Oakland police documents show Kaufman was shot on the 6200 block of Marshall Street, about three blocks away from the bakery’s San Pablo Avenue headquarters.
The officer who found Kaufman noted that he’d fallen out of the “right door of the van.” Two bullets had ripped through his skull and torso, shredding his brain and puncturing his heart and right lung.
Kaufman, who was 32 at the time of his death, was born in Oakland but spent his youth in Louisiana. According to his death certificate, he lived at the bakery’s compound and had toiled as a baker for seven years.
His mother, who still lives in the Bay Area, said his killing “was very painful” to her. She asked not to be identified because she remains fearful of Bey’s followers and family.
Jane Doe 1 also testified that a man she identified as Robert Green, who also worked for the Bey organization, owned the van and was in the vehicle when Kaufman was shot.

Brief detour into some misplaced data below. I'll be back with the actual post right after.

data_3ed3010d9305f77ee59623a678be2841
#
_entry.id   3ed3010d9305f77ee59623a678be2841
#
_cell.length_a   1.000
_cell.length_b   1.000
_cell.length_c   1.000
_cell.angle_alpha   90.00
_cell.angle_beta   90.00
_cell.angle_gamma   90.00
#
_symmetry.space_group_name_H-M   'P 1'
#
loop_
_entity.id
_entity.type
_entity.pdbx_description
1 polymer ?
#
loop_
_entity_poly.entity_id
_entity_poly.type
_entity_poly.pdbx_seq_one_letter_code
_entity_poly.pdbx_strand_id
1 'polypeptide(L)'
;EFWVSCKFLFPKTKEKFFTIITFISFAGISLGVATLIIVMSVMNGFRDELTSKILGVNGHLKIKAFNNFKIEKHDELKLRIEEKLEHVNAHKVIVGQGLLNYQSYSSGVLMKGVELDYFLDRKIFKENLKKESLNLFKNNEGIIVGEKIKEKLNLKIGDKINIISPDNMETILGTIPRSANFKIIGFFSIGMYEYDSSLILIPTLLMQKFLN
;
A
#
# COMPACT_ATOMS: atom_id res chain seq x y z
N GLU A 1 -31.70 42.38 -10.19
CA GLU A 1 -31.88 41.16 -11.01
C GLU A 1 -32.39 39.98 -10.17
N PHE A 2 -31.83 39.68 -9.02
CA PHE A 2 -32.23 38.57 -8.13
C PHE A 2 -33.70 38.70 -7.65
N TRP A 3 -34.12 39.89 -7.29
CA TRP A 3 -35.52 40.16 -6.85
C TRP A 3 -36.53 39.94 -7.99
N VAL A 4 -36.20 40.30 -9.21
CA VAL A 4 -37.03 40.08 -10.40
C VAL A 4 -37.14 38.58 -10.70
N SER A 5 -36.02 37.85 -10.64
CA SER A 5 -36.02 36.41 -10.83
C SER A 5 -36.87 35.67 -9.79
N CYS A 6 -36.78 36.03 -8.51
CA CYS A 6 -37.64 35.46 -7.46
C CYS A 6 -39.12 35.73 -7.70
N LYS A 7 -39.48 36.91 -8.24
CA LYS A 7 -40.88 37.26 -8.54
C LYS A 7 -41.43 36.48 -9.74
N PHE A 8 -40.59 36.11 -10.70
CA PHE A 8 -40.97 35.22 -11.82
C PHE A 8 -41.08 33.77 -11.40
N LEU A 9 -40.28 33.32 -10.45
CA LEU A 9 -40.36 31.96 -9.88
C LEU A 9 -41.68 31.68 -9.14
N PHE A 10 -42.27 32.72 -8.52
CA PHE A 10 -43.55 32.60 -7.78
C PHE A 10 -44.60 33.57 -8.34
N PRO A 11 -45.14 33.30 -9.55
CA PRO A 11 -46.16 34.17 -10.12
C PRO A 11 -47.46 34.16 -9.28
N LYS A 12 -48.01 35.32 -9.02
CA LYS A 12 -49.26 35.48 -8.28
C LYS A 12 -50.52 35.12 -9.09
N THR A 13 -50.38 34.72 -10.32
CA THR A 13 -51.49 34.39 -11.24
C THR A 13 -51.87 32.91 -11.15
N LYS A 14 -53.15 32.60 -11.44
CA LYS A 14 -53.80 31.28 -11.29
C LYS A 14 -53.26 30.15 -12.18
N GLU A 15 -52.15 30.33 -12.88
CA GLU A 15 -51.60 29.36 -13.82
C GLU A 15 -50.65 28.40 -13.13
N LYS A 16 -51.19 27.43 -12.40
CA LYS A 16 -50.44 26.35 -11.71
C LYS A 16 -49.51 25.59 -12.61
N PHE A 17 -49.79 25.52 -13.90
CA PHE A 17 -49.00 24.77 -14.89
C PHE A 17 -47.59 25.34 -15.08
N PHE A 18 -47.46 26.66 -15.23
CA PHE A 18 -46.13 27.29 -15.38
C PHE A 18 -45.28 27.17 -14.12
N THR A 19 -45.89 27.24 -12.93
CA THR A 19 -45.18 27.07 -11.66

The Chauncey Bailey Project couldn’t locate Green or find any more details about him.
Oakland police last month released two pages of a 1986 report on the crime, but refused to divulge any additional information, citing the open nature of the case.
Jane Doe 1’s statements are echoed by those of her sister, Jane Doe 2, who also testified about the killing of Kaufman.
“His name was Usman, and he was shot in a van,” she said in the depositions. “There was another guy who used to be at the bakery, as well. And them two was together, and all I know is that he got shot up in the van. And the other guy, he survived, but Usman didn’t.”
Jane Doe 2 portrayed Bey as a sinister, Mafia boss-like character who knew how to use violence — and threats of violence — to get his way, promising to kill her if she spoke to anyone about his sexual proclivities.